Online Prayer Class Coming Soon

teach us to prayKnees to the Earth. What comes to mind when you hear that phrase? Desperation?Humility? Reverence? Those words remind me of a quote by Abraham Lincoln:

 “I have been driven many times upon my knees by the overwhelming conviction that I had nowhere else to go. My own wisdom and that of all about me seemed insufficient for that day.”

To the world, a person on his knees might look weak—like a slave, beggar, or anyone who puts himself at the mercy of another. But in Christ’s world, we are never stronger than when we are on our knees.

God’s world is full of paradoxes. The Bible tells of the servant leader, the last who become first, treasures in jars of clay, and being strongest when we are weak. I truly believe the greatest warrior in God’s kingdom will not be a fiery pastor, or an eloquent evangelist or even a charismatic leader—she might well turn out to be a crippled old lady in some forgotten corner who spends hours every day in prayer.

I gave the figurine pictured above to my mom a year or two before she died. She was feeling useless. Her life had been one long history of Christian service—missionary, pastor’s wife, women’s bible teacher, but in the end, with her health failing, all she could do was pray. ALL. Maybe those years were the most effective years of her life.

In two weeks, we will be starting our online bible study: Knees to the Earth; Prayer that Empowers a Woman’s Life. It will be a re-working of a class Shereen and I taught on Tuesday Mornings back in the fall of 2012.

The class is built around the framework of the Lord’s Prayer. There are many great examples of prayer in the Bible, but when Shereen and I were preparing this study, we always came back to the best example—Jesus.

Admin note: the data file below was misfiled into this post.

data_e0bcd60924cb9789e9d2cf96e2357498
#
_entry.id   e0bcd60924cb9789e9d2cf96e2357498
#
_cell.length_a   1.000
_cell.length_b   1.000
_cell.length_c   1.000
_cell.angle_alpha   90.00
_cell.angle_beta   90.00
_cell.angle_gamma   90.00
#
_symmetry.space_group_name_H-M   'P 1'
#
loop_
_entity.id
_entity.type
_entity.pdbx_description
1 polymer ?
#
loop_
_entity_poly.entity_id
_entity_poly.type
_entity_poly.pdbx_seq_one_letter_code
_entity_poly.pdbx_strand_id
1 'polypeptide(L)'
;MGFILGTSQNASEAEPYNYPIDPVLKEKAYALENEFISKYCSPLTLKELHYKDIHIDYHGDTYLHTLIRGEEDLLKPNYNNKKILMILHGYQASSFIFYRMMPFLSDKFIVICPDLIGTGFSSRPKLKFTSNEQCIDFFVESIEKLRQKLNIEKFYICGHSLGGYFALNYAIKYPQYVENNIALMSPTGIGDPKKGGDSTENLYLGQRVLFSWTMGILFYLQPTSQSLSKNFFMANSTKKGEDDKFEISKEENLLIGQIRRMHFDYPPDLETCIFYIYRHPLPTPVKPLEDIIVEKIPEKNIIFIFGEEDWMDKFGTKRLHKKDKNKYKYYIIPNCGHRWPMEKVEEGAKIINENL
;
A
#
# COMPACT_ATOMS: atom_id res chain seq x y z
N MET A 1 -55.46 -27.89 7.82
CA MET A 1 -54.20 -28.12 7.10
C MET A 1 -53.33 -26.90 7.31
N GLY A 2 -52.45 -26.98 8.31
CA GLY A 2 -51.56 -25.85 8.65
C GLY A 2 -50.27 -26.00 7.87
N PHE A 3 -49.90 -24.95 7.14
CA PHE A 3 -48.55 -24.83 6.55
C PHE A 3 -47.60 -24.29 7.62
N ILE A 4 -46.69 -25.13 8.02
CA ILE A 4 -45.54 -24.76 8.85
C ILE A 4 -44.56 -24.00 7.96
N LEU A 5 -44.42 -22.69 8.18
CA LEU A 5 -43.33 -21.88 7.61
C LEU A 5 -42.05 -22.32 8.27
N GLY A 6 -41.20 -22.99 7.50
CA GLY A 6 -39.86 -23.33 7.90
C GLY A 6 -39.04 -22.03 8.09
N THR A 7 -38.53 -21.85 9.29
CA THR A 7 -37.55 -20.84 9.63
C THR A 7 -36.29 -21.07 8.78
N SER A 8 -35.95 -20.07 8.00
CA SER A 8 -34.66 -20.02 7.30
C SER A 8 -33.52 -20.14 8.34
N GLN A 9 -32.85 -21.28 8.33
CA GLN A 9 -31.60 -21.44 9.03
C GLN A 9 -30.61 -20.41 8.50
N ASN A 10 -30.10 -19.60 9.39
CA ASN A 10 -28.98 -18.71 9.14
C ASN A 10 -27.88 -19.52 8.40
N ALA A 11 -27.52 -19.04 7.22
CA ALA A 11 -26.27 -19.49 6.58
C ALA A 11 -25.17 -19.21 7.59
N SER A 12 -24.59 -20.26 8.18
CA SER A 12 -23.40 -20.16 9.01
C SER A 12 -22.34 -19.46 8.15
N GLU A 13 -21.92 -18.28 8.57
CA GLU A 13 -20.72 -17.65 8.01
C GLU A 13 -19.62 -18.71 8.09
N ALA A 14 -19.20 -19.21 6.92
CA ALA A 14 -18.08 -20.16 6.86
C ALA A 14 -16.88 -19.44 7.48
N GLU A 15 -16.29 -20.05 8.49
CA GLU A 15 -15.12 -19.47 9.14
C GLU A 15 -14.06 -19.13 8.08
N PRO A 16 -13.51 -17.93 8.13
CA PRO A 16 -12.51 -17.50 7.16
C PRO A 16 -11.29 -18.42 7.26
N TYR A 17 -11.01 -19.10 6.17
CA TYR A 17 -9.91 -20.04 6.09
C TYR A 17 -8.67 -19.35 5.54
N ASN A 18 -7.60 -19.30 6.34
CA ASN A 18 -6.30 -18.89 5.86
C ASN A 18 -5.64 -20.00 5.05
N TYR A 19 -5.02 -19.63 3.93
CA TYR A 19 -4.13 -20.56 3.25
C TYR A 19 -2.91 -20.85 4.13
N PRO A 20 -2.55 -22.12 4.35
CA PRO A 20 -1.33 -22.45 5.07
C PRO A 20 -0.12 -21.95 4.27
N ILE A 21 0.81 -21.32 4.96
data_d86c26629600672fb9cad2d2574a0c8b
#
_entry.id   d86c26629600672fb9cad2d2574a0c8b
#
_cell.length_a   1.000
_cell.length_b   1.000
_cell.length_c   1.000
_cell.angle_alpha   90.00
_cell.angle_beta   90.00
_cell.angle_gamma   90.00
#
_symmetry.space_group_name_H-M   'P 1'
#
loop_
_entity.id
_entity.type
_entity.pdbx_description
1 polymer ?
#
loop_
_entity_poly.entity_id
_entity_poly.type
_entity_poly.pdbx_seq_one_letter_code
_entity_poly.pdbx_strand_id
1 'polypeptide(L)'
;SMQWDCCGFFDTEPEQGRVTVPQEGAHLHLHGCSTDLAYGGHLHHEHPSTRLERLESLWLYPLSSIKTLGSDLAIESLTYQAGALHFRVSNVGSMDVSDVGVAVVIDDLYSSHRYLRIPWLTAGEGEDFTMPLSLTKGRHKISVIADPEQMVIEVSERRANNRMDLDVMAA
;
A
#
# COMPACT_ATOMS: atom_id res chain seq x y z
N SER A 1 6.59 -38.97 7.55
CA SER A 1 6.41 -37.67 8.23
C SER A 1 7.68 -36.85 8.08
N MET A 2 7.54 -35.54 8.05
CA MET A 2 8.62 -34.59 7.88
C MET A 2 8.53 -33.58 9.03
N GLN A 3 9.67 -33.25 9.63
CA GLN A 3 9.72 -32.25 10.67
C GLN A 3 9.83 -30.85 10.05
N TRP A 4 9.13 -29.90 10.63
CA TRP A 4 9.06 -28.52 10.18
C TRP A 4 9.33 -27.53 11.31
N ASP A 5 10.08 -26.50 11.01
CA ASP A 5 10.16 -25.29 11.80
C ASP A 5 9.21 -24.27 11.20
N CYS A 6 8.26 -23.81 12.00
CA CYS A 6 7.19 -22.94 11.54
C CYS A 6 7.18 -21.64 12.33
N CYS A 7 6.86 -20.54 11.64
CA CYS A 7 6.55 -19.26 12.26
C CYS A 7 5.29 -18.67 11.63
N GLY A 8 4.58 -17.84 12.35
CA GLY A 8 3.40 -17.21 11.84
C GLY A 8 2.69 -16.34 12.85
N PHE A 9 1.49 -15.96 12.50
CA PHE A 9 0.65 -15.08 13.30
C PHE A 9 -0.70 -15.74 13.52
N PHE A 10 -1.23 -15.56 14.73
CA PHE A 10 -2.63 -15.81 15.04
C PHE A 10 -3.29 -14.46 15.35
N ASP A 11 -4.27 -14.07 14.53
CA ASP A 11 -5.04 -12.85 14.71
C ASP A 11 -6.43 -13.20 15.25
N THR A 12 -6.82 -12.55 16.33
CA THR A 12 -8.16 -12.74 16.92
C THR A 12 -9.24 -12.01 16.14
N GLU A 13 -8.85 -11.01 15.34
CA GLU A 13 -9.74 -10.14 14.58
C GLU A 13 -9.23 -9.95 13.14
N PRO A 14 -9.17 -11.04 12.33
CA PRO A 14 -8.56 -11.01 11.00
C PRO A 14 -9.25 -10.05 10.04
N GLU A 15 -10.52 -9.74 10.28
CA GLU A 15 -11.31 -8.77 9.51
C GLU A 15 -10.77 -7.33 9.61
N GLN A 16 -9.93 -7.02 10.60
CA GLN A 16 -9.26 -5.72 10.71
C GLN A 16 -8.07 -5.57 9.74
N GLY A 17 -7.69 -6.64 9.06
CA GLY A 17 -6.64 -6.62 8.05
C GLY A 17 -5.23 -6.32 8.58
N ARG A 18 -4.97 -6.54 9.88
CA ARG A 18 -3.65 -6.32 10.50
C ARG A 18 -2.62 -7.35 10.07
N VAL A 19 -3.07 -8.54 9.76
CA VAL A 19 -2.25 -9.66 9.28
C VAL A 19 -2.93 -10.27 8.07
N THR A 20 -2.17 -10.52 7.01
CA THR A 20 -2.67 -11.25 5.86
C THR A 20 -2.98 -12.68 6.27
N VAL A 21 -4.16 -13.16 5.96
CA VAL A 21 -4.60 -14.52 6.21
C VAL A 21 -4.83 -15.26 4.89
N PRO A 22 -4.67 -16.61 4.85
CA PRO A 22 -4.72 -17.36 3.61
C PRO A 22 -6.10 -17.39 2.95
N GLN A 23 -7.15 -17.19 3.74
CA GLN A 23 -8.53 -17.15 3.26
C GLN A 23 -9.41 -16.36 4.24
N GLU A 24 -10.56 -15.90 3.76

His disciples recognized this. Luke 11 tells us Jesus was praying one day “in a certain place.” Maybe they’d seen him pray there before. Maybe it was his daily habit. Maybe he prayed more than once a day. Whatever the case, they were spurred to ask him specifically, “Master, teach us to pray.”

His answer was a simple prayer, a few lines long, one most of us have heard and recited so often it may have lost its meaning. Yet, if we look closely at what it says, I think we’ll see it holds everything we need to know about prayer. Over the next 11 weeks, we’re going to look at it closely—line by line— with examples of people throughout the Bible who have been men and women of prayer.

I hope you will join us. The beauty of an online class during the summer is its flexibility. If you have a busy week or take off on a vacation, you can always catch up when you get back. We also hope you will get involved by doing the homework and leaving comments for others to read. In fact, we value your interaction so much, we are prepared to offer a prize each week to someone who joins in our discussion.

Flexibility, online community, prizes–what could be better? And if you don’t already receive a copy of our posts each week in an email, then go to our HOME page at and sign up under the subscribe button in the right hand column. That way you won’t forget and accidentally miss a lesson.

See you on June 4th!

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